Bucksport wrestler sees her future in the ring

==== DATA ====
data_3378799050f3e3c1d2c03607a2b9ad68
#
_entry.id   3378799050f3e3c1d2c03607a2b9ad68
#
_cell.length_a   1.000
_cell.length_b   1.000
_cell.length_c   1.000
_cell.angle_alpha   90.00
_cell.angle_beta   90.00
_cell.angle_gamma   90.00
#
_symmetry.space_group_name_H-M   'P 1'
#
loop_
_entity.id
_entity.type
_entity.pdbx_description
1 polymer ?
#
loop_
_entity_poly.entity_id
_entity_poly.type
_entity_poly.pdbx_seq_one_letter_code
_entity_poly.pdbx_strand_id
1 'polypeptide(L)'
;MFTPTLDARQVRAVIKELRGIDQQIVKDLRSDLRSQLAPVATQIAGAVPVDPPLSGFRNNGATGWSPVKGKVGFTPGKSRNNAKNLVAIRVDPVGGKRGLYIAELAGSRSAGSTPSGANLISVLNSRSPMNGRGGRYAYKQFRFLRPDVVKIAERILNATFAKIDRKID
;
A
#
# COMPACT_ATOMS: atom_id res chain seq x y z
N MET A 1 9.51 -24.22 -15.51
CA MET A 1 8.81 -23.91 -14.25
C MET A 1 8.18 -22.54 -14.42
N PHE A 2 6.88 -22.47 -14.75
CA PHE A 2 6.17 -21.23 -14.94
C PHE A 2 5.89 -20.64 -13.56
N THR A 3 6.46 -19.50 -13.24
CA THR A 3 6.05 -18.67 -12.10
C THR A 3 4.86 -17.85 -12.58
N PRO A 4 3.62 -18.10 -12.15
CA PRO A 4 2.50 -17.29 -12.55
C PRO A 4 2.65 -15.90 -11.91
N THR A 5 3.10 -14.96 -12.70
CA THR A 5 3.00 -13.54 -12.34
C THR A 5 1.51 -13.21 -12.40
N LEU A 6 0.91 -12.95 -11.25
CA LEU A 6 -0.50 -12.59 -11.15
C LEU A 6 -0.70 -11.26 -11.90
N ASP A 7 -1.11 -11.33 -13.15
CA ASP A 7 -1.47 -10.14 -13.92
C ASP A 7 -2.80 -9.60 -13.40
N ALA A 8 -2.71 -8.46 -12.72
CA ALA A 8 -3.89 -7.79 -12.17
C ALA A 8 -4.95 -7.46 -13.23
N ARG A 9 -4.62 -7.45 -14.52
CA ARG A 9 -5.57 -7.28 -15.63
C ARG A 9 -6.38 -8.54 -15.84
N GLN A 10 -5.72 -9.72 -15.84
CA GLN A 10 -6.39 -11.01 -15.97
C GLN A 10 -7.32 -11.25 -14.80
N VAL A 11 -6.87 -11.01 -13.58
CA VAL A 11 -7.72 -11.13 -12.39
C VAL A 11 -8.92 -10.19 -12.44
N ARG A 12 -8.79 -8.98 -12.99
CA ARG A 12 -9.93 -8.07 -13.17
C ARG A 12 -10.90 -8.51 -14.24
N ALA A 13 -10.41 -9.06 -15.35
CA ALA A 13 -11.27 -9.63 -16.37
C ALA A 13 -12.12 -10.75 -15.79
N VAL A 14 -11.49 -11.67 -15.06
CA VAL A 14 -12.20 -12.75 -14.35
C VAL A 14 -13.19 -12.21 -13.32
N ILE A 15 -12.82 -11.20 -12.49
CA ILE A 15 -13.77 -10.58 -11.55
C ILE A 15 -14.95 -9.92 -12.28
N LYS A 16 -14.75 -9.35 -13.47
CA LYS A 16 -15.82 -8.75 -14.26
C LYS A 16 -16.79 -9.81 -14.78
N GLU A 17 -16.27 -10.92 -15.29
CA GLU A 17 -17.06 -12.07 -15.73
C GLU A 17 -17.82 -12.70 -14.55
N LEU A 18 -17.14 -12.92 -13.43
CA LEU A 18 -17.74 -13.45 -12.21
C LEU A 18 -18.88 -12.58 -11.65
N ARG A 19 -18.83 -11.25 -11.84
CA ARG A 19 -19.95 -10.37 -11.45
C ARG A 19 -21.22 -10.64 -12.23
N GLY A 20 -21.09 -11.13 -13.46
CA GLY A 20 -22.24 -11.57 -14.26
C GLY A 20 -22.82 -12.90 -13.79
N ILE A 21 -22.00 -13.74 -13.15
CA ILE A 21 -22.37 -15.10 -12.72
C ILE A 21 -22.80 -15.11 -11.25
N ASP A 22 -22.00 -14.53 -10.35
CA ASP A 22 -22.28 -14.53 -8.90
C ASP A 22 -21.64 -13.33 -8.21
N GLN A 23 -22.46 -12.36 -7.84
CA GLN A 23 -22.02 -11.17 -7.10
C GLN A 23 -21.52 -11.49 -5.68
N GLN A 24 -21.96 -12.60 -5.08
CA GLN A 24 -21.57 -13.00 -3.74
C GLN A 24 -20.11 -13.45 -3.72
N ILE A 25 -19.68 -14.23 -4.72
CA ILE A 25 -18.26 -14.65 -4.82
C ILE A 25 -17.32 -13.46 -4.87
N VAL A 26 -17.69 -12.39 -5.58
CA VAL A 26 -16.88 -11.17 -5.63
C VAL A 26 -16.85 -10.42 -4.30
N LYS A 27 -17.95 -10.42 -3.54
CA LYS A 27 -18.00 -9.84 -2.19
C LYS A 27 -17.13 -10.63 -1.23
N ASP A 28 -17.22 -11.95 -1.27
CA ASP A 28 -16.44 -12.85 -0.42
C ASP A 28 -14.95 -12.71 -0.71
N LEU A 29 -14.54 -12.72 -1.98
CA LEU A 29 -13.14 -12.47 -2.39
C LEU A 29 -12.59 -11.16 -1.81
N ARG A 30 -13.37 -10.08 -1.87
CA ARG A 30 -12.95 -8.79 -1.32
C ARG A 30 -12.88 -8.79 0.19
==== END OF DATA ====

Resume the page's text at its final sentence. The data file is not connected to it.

first_img EHS names new boys’ soccer coach – July 13, 2016 Part 1: Invisible, incapacitating concussions are sidelining high school athletes – July 19, 2016 Taylor VorthermsSports Editor at The Ellsworth AmericanTaylor Vortherms covers sports in Hancock County. The St. Louis, Missouri native recently graduated from the Missouri School of Journalism and joined The Ellsworth American in 2013. Part 2: When the injury is inside your head, some “don’t get it” – July 26, 2016 Latest Postscenter_img Latest posts by Taylor Vortherms (see all) Bio BANGOR — Most teenagers can’t say they have been punched in the face by a professional fighter.Jayda Bailey isn’t like most teenagers. The 15-year-old aspiring mixed martial artist spent her summer training in Albuquerque, New Mexico, with her Ultimate Fighting Championship idols. Holly Holm — a UFC fighter slated to face women’s bantamweight champion Ronda Rousey in November — spared Jayda no blows while sparring.“She gave me a double-bloody nose,” Jayda says. “It was amazing.”Jayda, a Hermon High School sophomore who wrestles with the Bucksport team, developed a passion for mixed martial arts three years ago — around the time Rousey began soaring into national prominence. With women’s MMA on the rise, Jayda is part of a growing group of female fighters challenging gender stereotypes regarding toughness.This is placeholder textThis is placeholder textBut in the early stages of this trend, Jayda’s peers don’t exactly understand her involvement in the sport.“She’s different, so people will razz her at school,” says Jayda’s father, Jassen Bailey. “Even fighters get bullied a bit.”Jayda describes herself in school as “awkward” and “that little, quiet kid who people think it’s OK to pick on.” But for three hours a day, six days a week (except during high school wrestling season), she escapes to MMA gyms in Bangor and Augusta, where she transforms into her alter ego, “Lil Killah.”“It’s like I have a second life,” the 5-foot-3 fighter says inside Young’s MMA gym in downtown Bangor. “I come here, and I’m a totally different person.”Jayda has been involved in martial arts since age 5, when Jassen enrolled her in taekwondo classes for self-defense skills. She stuck with it for years, though she says its formal style never really “sparked an interest” in her.Jayda tried out more conventional sports throughout her childhood in search of that spark. Jassen laughs while remembering his daughter on the basketball court, looking as smooth as a kid trying to throw a medicine ball.“I’ve never been athletically gifted,” Jayda says. “I’m shocked that I’ve actually found a sport I have a future in.”At age 12, Jayda began training at Young’s, where she discovered boxing, kickboxing, grappling, wrestling and jujitsu — all the disciplines that comprise mixed martial arts.Jayda kicks an opponent while sparring at Young’s. PHOTO BY RICK MCHALEShe became hooked.Young’s MMA owner and coach Chris Young says Jayda has developed into a well-rounded fighter over his three years training her.“She’s very unique. That’s for sure,” Young says. “You don’t see a lot of kids — I don’t need to say girls — putting the kind of time she puts into this. I have professional fighters on my team who don’t put in as much time as she does.”Jayda quickly advanced from children’s lessons to adult classes, where she practices with fighters twice her age. UFC fighter and Bangor native Emily Kagan noticed Jayda’s potential and used her connections to get Jayda into the exclusive Jackson Wink MMA Academy in Albuquerque. Jayda spent eight weeks training with, and getting beat up by, UFC fighters.“I was this little fan girl among all these pros,” Jayda says. “It was inspiring being around fighters who actually made it. My dreams became real.”Jayda’s ultimate goal is to become a UFC fighter. She plans to continue honing her skills in the individual techniques before her 18th birthday — the minimum age at which she can enter an MMA cage match.Jayda’s jujitsu coach in Augusta, Jarod Lawton, says she has the potential to “go all the way.”“It’s just a matter of time,” Lawton says. “She has all the ingredients to become a professional fighter.”One of those ingredients, Lawton says, is having a supportive dad. Jassen drives Jayda to every practice and across New England regularly for competitions.“It has become everything I’ve ever wanted to do,” Jayda says. “I’ve started caring less about what people think about it. Everyone has their own judgments.”Jayda’s maturity makes it easy to forget she’s only 15. But the mention of Ronda Rousey instantly pulls away that veil, exposing a giddy teenager.“Oh-oh my God,” Jayda says. “I swear, I do everything in the name of Rousey. I’m obsessed.”The arm bar — a Rousey classic — has become Jayda’s favorite move.Until Rousey, the UFC didn’t even have a women’s division. Its president, Dana White, had always maintained he would never allow women into the sport. Rousey changed his mind.In late 2012, White, who happens to be a Hermon High School graduate, announced the formation of a women’s division and installed Rousey as its first champion — a title she has yet to relinquish.Young says it’s no coincidence women have started to outnumber men in some of his classes in recent years.“They’re starting to realize that this isn’t just a sport for men anymore,” Young says. “It’s girls like Jayda who are paving the way.”Still, the UFC isn’t exactly inviting to women. The company offers only two women’s weight classes — strawweight and bantamweight — compared to the men’s eight.And the sight of scantily clad ring-card girls always confused Jayda as a kid.“I’d see them on TV walking around in high heels, a bra and underwear,” Jayda says, “and I remember thinking, ‘Why aren’t they in the cage fighting?’”This kind of one-dimensional representation of women hasn’t made things easy for female fighters. Jayda says she has heard every reason for why girls shouldn’t fight, ranging from “they’re not strong enough” to “girls shouldn’t mess up their pretty faces for that.”Jayda takes a deep breath. She has yet to suffer any serious injuries from MMA, but those words appear to have left an impression.“People assume girls aren’t as tough as guys,” Jayda says. “We can do what they can.”Jayda says the first punch she ever took to the face stung for a couple seconds, but she got used to it.“Your face builds up a tolerance,” she says. “It sounds so much worse than it really is.”As for delivering blows – Jayda says that gets easier, too.“First, you feel apologetic,” she says. “Then, you feel empowered.”Jayda has heard the phrase “hit like a girl” used as an insult so many times growing up, she came up with a standard response years ago.“Thanks,” Jayda will say. “Maybe you can learn to hit like that someday.”Jayda poses with her martial arts championship belts. PHOTO BY RICK MCHALEJayda has won martial arts tournaments across New England. Most notably, she is a two-time “Black Fly” Brazilian jujitsu champion — an annual state tournament in Rangeley.Before competitions, Jayda says she will stare down her opponent, refusing to break eye contact. Everything else — the crowd, her nerves, her timid high school self — fades away.“Just breathe,” Jayda will think to herself. “Remember all the people who told you that you couldn’t do it. Then do it.”Jayda says winning those tournaments — hearing her name booming over the intercom while receiving a gold belt — often reduces her to tears.“It’s just like, I went through all that hard work and actually accomplished something,” she says. “For a half second, you feel like you’re important.”Jayda plans to return to Albuquerque next summer to train among the best of the best. And while most teenagers won’t go on to become professional athletes, Jayda Bailey isn’t like most teenagers.To sponsor Jayda, visit her website at lilkillah.com.last_img